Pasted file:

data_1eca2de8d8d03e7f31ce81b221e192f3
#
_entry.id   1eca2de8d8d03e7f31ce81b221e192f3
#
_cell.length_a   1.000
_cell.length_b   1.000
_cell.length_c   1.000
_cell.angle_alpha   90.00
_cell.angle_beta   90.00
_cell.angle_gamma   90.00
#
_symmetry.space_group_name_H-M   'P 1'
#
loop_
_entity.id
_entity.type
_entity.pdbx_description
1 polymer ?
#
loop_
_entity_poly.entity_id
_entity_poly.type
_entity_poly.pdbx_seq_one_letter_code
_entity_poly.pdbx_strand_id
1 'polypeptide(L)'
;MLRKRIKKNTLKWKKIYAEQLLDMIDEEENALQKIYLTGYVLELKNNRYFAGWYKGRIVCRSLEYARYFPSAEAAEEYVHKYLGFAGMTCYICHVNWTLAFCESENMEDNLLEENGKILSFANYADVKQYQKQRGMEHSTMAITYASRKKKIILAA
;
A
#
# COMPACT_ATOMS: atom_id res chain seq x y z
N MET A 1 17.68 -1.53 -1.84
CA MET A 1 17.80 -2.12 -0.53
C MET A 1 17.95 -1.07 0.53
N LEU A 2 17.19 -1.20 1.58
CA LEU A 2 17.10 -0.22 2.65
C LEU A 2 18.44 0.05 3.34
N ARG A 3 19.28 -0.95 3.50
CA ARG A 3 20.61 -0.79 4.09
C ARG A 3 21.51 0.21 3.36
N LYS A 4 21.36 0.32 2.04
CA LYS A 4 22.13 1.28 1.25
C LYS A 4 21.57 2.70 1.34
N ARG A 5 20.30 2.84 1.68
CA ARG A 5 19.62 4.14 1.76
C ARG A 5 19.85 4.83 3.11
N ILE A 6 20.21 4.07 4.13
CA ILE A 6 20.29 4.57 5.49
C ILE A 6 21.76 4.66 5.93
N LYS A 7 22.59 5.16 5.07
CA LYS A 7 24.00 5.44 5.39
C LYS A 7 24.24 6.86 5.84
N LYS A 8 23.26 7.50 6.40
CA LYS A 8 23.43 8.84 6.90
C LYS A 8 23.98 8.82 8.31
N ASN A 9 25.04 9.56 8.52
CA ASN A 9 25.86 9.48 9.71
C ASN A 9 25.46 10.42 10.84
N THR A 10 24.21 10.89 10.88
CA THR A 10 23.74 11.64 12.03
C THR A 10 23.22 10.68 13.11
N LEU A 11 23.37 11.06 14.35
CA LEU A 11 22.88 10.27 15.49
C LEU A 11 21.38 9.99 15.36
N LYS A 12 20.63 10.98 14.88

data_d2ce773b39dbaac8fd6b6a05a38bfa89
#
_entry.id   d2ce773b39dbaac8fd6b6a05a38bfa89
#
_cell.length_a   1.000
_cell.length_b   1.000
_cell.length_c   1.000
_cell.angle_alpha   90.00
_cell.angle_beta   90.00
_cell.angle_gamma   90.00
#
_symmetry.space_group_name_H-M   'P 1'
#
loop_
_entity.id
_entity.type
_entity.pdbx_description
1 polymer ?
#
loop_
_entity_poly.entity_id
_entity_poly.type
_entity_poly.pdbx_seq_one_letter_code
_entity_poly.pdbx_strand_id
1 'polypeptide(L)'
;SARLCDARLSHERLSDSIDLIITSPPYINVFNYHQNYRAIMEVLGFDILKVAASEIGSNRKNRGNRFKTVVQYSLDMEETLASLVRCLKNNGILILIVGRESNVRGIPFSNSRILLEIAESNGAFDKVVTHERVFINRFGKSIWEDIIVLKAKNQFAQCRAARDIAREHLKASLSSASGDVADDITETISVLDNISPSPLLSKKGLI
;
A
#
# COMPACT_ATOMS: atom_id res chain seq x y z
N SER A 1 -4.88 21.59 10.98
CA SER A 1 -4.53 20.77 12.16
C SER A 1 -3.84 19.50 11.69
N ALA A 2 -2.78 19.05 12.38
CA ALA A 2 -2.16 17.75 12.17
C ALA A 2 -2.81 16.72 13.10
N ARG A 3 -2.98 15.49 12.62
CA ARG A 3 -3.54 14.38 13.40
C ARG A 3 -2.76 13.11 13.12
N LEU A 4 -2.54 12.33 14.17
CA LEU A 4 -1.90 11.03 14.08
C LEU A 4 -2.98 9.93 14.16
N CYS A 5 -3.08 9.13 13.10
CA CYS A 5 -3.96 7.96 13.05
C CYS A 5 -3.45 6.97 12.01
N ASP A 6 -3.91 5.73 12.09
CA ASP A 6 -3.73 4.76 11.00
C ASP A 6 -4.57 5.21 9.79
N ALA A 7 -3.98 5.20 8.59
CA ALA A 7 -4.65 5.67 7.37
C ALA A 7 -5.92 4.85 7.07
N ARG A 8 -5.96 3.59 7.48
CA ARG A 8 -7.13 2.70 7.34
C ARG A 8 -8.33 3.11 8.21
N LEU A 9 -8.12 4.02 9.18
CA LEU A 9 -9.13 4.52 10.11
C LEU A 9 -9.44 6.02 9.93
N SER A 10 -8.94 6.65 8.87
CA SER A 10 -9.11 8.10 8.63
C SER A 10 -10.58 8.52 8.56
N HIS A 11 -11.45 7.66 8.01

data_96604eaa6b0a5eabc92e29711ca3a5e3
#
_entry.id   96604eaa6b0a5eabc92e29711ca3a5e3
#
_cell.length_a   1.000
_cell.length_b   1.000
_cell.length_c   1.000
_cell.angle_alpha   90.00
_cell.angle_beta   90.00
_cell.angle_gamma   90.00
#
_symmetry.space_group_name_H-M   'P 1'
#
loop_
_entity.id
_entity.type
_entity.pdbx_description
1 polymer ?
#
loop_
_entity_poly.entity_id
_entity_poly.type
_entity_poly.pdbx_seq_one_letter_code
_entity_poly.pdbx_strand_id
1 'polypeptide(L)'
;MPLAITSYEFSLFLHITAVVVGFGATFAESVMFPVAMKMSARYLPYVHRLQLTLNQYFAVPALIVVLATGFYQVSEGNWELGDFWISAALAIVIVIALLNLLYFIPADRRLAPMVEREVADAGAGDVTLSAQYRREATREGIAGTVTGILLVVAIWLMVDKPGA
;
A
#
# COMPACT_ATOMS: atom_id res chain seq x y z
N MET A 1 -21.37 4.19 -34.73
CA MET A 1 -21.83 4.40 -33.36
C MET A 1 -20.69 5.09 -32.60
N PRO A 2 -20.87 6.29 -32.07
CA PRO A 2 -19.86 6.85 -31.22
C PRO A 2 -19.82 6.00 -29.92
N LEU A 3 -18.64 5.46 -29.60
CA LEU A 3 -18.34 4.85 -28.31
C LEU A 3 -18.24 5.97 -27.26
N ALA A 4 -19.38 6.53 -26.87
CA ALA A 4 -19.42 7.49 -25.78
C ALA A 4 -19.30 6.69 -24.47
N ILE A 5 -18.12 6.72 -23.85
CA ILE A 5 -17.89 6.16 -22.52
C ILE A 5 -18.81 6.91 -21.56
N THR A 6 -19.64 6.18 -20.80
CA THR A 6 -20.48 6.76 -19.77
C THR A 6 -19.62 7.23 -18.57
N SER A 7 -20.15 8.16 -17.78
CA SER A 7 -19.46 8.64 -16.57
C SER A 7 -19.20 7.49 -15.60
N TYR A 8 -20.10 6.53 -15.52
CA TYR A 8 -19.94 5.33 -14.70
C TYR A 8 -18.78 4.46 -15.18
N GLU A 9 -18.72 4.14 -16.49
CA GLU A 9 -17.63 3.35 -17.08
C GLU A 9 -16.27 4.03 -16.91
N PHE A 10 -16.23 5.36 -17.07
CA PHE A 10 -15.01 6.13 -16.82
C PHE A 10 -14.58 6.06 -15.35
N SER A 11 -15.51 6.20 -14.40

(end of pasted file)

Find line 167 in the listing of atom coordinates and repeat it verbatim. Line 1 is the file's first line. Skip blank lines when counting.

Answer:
C ALA A 4 -19.30 6.69 -24.47